Today, I dabbled in the law.
Tomorrow? Who knows, maybe I’ll do some law stuff, maybe not.
I spent the last couple of days in Charlotte prepping witnesses and defending depositions. It felt good. It was familiar. I knew what to do and how to act. I knew when to talk and when to shut up. My desk, empty though it was, welcomed me back. My assistant, M (which could stand for Marvelous, but doesn’t), laughed outside my door and the sound comforted me. The other lawyers I work with sought my opinion on lawyerly things. It was like pulling on a soft t-shirt and a favorite pair of jeans.
Last night I drove back to D.C. and today I sat down at my desk and I did some work, but I was actually wearing the t-shirt and jeans (instead of the suit), and when they tested the fire alarm in our building I took the dog for a long walk, and I did laundry and dishes and unpacked the boxes I brought back from Charlotte. It still feels unfamiliar. And it feels solitary. And less powerful…but I like it too, this dabbling.
Tomorrow I’m going to get a pedicure. I’m going to read a deposition WHILE I get the pedicure, but still, this is a different place and a different life than I have led in a long time. It feels very much like I’m in a kind of “no-man’s land” where I’m just slowly, slowly putting down the accouterment of my lawyer life and looking around to discover what the tools of my new life will be.
So what are the tools an EFM (“Eligible Family Member”) needs in the FS? A sense of humor? A duck-like ability to let things roll off your back? Curiosity about new things? A willingness to let go? A cunning ability to pack a life into 600 lbs?
Turns out those are all tools I’ve needed as a lawyer too (well, maybe not the 600 lbs trick), so hopefully even as I slough off my current persona in favor of our new life I’ll be able to drag those things along with me (B cannot complain as they do not weigh a thing).
I’m incredibly grateful to have the chance to morph from “Partner in a law firm” to “B’s EFM” slowly, as I’m not sure I could have handled the jump to this new galaxy had I been forced to make it at lightspeed. But, I feel like I spend a lot of time sort of *testing* the water in my brain in terms of how I feel about this change. And I’m torn, I really am.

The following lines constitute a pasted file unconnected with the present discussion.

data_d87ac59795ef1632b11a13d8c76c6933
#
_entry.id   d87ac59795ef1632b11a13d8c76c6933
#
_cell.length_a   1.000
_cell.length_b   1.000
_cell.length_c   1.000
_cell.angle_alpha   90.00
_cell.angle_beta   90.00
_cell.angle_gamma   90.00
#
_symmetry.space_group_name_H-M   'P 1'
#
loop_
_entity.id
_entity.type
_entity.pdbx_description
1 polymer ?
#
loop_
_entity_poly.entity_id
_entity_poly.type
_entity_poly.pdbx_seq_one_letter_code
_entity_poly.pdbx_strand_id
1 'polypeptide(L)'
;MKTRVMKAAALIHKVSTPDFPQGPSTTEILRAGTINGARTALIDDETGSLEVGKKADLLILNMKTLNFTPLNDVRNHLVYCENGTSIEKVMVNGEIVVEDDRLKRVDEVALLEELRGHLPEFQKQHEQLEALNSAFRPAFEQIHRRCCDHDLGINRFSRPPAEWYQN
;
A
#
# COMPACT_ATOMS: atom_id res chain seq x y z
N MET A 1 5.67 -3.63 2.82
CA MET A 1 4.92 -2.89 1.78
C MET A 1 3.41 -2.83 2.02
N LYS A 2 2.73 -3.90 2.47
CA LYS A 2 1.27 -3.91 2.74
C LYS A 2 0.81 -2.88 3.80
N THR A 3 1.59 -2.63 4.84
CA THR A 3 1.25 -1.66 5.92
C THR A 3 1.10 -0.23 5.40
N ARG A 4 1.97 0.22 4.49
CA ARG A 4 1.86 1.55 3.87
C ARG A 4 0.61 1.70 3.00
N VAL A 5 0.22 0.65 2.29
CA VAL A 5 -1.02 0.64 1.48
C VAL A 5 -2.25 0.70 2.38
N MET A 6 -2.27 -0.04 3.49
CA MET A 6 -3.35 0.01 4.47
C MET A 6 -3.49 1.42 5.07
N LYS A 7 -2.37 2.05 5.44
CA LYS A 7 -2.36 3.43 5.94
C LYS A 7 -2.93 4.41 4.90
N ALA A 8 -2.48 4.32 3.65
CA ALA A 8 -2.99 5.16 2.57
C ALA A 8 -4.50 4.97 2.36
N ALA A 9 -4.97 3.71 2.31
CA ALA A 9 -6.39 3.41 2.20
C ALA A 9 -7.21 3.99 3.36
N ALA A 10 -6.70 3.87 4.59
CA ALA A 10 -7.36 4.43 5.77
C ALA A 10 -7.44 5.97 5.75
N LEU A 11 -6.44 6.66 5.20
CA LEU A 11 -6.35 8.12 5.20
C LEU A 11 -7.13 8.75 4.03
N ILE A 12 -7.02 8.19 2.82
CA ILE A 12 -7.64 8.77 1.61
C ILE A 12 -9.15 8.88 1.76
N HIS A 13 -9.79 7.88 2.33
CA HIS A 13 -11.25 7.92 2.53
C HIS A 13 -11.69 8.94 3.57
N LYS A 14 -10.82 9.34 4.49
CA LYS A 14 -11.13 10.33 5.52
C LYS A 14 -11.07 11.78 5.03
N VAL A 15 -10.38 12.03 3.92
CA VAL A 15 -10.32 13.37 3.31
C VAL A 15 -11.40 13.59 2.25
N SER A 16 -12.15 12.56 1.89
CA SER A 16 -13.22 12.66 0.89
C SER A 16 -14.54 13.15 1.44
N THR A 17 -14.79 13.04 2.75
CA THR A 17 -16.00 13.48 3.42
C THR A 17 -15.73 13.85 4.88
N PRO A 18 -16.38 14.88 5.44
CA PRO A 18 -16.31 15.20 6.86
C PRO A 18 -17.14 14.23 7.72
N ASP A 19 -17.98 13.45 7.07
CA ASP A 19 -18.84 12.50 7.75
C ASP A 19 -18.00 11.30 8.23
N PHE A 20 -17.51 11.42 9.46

A big part of me doesn’t want to give up the rush of nailing a cross-examination, or the giddy feeling of putting the final period at the end of a great brief. It made me cry to think I might never try a case again – the most exhausting, overwhelming, emotional, physical, mental aspect of being a litigator – but also the most fun, and rewarding and, frankly, the reason we all put up with the rest of the B.S. The fact that I might never stand in front of a jury again makes me sad. But the idea that I might never have to put up with an unscrupulous, game-playing opposing counsel, who files a motion at 6 p.m. on a Friday just to cause misery and havoc, that makes me happy.
So here I am, straddling the line between desperately holding on to my old life, and desperately wanting to reach with both hands into my new life.
And tomorrow I’m going to do some law stuff and I’m going to enjoy it – even if it involves unscrupulous opposing counsel – and then I’m going to have dinner at an Uzbek restaurant with new friends who will speak Russian to the waitstaff and order new and exotic dishes for B and me to try. And somehow, in the next few months, I’m going to try and find a way to mesh those things – and all the old things I know like the back of my hands, and the new things I have yet to learn – into a D who can step over the line into a life where every step will take B and C and me to a different place and in a different direction than any place or direction we’ve been before. A D who will embrace the joy and luck I’ve had as a lawyer, and wrap it up with the joy and luck I’ve had as a daughter, wife and mother, so I can appreciate every experience (and the joy and luck) I have as B’s EFM.